This Day in History

Posted: Sunday, February 09, 2003

In Alaska

• In 1883, the McFarland Home for Girls, a Presbyterian institution, burned to the ground.

• In 1901, a press dispatch dated November 6, 1900, wired from New York to Fort Egbert, and then mailed on Nov. 8, finally reached Nome, informing residents that William McKinley had been elected president.

• In 1917, special ferries ran from Juneau and Douglas with people going to Thane to attend the Black Sheep Ball.

• In 1959, the U.S. Army dropped its plans to use the Talkeetna Mountains as a long-range missile range.

• In 1959, a recovering Gov. Bill Egan received his first visitors in a Seattle hospital following gall bladder surgery.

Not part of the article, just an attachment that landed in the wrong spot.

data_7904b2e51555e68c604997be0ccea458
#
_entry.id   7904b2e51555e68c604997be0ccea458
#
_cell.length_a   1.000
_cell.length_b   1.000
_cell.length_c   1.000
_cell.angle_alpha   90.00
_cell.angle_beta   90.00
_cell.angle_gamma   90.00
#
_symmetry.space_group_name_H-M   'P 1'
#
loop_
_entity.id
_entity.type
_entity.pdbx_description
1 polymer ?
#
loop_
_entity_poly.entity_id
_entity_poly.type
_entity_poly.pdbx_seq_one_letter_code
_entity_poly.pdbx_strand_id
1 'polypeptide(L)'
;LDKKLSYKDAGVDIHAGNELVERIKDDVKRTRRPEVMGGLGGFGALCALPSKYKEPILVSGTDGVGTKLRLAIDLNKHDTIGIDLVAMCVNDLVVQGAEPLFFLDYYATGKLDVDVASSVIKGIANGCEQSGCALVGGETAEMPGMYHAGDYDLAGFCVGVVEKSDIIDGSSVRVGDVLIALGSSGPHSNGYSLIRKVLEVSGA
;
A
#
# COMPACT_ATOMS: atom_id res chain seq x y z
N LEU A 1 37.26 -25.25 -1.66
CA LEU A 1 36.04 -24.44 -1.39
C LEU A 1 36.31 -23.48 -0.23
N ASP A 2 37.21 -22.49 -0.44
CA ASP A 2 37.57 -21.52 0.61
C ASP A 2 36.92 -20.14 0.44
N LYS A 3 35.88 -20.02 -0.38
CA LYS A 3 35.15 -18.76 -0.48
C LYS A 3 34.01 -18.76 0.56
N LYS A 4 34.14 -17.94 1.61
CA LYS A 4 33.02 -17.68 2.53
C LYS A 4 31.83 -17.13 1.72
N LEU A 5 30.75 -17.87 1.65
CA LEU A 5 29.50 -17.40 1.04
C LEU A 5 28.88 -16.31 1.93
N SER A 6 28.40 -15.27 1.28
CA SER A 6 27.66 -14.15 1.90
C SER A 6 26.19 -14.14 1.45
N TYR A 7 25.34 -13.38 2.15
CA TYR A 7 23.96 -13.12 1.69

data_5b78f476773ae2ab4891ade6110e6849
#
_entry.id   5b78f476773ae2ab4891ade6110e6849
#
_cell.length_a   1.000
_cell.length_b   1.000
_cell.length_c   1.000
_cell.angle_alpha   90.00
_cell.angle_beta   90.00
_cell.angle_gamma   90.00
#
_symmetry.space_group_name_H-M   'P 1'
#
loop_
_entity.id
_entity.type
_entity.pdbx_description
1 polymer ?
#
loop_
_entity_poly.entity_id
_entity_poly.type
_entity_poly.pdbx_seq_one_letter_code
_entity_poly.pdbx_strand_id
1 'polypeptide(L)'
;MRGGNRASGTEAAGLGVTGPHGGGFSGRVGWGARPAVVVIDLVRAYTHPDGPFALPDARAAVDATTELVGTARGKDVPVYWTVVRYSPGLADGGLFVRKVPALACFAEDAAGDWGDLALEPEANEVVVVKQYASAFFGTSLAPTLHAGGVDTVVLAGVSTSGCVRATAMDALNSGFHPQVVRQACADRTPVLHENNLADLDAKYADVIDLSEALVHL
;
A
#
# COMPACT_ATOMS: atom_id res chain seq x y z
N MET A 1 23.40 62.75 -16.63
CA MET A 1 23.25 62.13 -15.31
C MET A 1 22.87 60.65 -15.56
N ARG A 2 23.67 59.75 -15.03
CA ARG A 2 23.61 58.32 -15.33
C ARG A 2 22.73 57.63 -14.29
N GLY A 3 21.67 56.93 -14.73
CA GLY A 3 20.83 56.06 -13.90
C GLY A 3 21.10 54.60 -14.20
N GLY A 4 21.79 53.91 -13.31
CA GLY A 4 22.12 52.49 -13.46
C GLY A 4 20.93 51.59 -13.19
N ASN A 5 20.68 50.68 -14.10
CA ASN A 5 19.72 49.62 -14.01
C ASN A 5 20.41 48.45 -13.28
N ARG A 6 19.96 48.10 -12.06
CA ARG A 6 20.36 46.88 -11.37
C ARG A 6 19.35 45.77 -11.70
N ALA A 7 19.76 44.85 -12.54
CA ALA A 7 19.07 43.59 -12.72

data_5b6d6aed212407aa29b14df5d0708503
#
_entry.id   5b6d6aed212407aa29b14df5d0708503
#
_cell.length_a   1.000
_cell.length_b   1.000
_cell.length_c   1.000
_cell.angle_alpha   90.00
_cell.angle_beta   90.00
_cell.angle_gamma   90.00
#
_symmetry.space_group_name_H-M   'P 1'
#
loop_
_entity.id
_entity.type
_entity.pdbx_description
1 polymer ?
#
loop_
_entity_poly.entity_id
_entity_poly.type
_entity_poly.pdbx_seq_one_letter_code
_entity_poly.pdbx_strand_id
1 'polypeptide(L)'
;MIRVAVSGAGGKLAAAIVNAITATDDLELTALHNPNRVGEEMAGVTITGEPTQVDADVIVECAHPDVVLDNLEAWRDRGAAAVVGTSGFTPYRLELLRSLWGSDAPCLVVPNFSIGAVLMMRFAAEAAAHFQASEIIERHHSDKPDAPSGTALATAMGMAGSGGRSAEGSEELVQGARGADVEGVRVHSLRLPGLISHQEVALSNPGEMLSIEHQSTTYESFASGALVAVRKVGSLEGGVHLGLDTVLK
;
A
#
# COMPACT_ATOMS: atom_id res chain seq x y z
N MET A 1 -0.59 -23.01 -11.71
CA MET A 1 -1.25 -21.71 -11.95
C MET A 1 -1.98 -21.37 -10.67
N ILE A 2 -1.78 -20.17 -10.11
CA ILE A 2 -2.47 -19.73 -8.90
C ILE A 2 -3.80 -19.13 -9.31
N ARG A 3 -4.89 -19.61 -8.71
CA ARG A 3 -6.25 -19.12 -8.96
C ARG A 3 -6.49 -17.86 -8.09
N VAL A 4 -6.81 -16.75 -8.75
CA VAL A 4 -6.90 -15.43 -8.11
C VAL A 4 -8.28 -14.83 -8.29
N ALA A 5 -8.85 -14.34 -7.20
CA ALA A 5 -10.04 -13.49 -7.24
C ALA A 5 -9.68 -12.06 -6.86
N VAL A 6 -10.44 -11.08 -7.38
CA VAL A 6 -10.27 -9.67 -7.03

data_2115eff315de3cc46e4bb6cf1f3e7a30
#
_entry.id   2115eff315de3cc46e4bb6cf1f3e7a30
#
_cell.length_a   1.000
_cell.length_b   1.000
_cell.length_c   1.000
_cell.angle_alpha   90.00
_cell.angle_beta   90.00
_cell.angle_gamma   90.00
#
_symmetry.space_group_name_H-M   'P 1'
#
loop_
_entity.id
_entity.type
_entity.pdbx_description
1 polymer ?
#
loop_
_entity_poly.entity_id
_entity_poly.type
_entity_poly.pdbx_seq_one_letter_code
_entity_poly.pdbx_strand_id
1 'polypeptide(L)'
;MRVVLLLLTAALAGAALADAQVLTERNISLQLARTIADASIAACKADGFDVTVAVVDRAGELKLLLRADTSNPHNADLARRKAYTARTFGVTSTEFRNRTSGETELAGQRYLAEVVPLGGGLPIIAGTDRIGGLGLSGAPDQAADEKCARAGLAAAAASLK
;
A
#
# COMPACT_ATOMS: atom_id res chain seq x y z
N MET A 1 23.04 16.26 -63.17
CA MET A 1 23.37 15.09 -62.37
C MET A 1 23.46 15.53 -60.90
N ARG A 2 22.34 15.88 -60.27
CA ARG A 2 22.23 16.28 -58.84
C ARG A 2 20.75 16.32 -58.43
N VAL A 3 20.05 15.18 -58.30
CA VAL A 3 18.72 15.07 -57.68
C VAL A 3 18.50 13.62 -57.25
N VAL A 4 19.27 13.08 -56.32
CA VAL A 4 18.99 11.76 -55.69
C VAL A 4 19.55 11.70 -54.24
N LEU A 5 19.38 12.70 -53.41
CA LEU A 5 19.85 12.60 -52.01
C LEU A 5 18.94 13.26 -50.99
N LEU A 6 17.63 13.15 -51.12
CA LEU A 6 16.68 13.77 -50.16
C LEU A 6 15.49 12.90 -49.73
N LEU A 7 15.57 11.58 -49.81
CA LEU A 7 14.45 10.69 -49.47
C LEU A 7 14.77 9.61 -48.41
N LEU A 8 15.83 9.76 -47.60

• In 1959, members of the Legislature proposed a $20,000 annual salary for the Governor.

• In 1966, the Archdiocese of Anchorage was established.

• In 1973, using a 53-year old mining law regarding right of way, environmental groups won a U.S. Circuit Court of Appeals judgment, stalling construction of the trans-Alaska pipeline.

In the nation

• In 1773, the ninth president of the United States, William Henry Harrison, was born in Charles City County, Va.

• In 1825, the House of Representatives elected John Quincy Adams president after no candidate received a majority of electoral votes

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